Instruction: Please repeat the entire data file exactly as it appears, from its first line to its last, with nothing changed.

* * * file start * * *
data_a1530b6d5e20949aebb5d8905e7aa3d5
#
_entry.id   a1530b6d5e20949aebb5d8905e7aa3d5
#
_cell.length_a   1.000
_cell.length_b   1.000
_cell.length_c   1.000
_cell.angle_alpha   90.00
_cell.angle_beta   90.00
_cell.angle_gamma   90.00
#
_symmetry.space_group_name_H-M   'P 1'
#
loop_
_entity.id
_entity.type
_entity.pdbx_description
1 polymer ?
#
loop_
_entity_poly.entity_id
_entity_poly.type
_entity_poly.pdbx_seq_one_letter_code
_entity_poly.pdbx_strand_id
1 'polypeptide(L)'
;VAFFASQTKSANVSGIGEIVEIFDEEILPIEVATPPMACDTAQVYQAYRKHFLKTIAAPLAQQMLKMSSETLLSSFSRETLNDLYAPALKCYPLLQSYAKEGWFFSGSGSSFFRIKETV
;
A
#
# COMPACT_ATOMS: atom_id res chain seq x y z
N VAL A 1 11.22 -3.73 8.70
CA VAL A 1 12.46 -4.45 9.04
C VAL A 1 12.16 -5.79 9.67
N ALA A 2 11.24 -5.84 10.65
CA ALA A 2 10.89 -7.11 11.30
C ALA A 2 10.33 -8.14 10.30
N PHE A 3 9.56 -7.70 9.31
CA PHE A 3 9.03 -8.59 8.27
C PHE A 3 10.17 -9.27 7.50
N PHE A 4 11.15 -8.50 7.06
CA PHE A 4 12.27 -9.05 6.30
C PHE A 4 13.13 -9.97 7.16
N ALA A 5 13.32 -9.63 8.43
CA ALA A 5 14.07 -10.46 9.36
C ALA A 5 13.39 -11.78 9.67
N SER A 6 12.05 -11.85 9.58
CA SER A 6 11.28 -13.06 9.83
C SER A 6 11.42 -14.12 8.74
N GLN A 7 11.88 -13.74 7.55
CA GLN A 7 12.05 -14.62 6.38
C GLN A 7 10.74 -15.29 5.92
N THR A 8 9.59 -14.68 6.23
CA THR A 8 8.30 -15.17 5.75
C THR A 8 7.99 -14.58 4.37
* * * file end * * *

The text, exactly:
data_a1530b6d5e20949aebb5d8905e7aa3d5
#
_entry.id   a1530b6d5e20949aebb5d8905e7aa3d5
#
_cell.length_a   1.000
_cell.length_b   1.000
_cell.length_c   1.000
_cell.angle_alpha   90.00
_cell.angle_beta   90.00
_cell.angle_gamma   90.00
#
_symmetry.space_group_name_H-M   'P 1'
#
loop_
_entity.id
_entity.type
_entity.pdbx_description
1 polymer ?
#
loop_
_entity_poly.entity_id
_entity_poly.type
_entity_poly.pdbx_seq_one_letter_code
_entity_poly.pdbx_strand_id
1 'polypeptide(L)'
;VAFFASQTKSANVSGIGEIVEIFDEEILPIEVATPPMACDTAQVYQAYRKHFLKTIAAPLAQQMLKMSSETLLSSFSRETLNDLYAPALKCYPLLQSYAKEGWFFSGSGSSFFRIKETV
;
A
#
# COMPACT_ATOMS: atom_id res chain seq x y z
N VAL A 1 11.22 -3.73 8.70
CA VAL A 1 12.46 -4.45 9.04
C VAL A 1 12.16 -5.79 9.67
N ALA A 2 11.24 -5.84 10.65
CA ALA A 2 10.89 -7.11 11.30
C ALA A 2 10.33 -8.14 10.30
N PHE A 3 9.56 -7.70 9.31
CA PHE A 3 9.03 -8.59 8.27
C PHE A 3 10.17 -9.27 7.50
N PHE A 4 11.15 -8.50 7.06
CA PHE A 4 12.27 -9.05 6.30
C PHE A 4 13.13 -9.97 7.16
N ALA A 5 13.32 -9.63 8.43
CA ALA A 5 14.07 -10.46 9.36
C ALA A 5 13.39 -11.78 9.67
N SER A 6 12.05 -11.85 9.58
CA SER A 6 11.28 -13.06 9.83
C SER A 6 11.42 -14.12 8.74
N GLN A 7 11.88 -13.74 7.55
CA GLN A 7 12.05 -14.62 6.38
C GLN A 7 10.74 -15.29 5.92
N THR A 8 9.59 -14.68 6.23
CA THR A 8 8.30 -15.17 5.75
C THR A 8 7.99 -14.58 4.37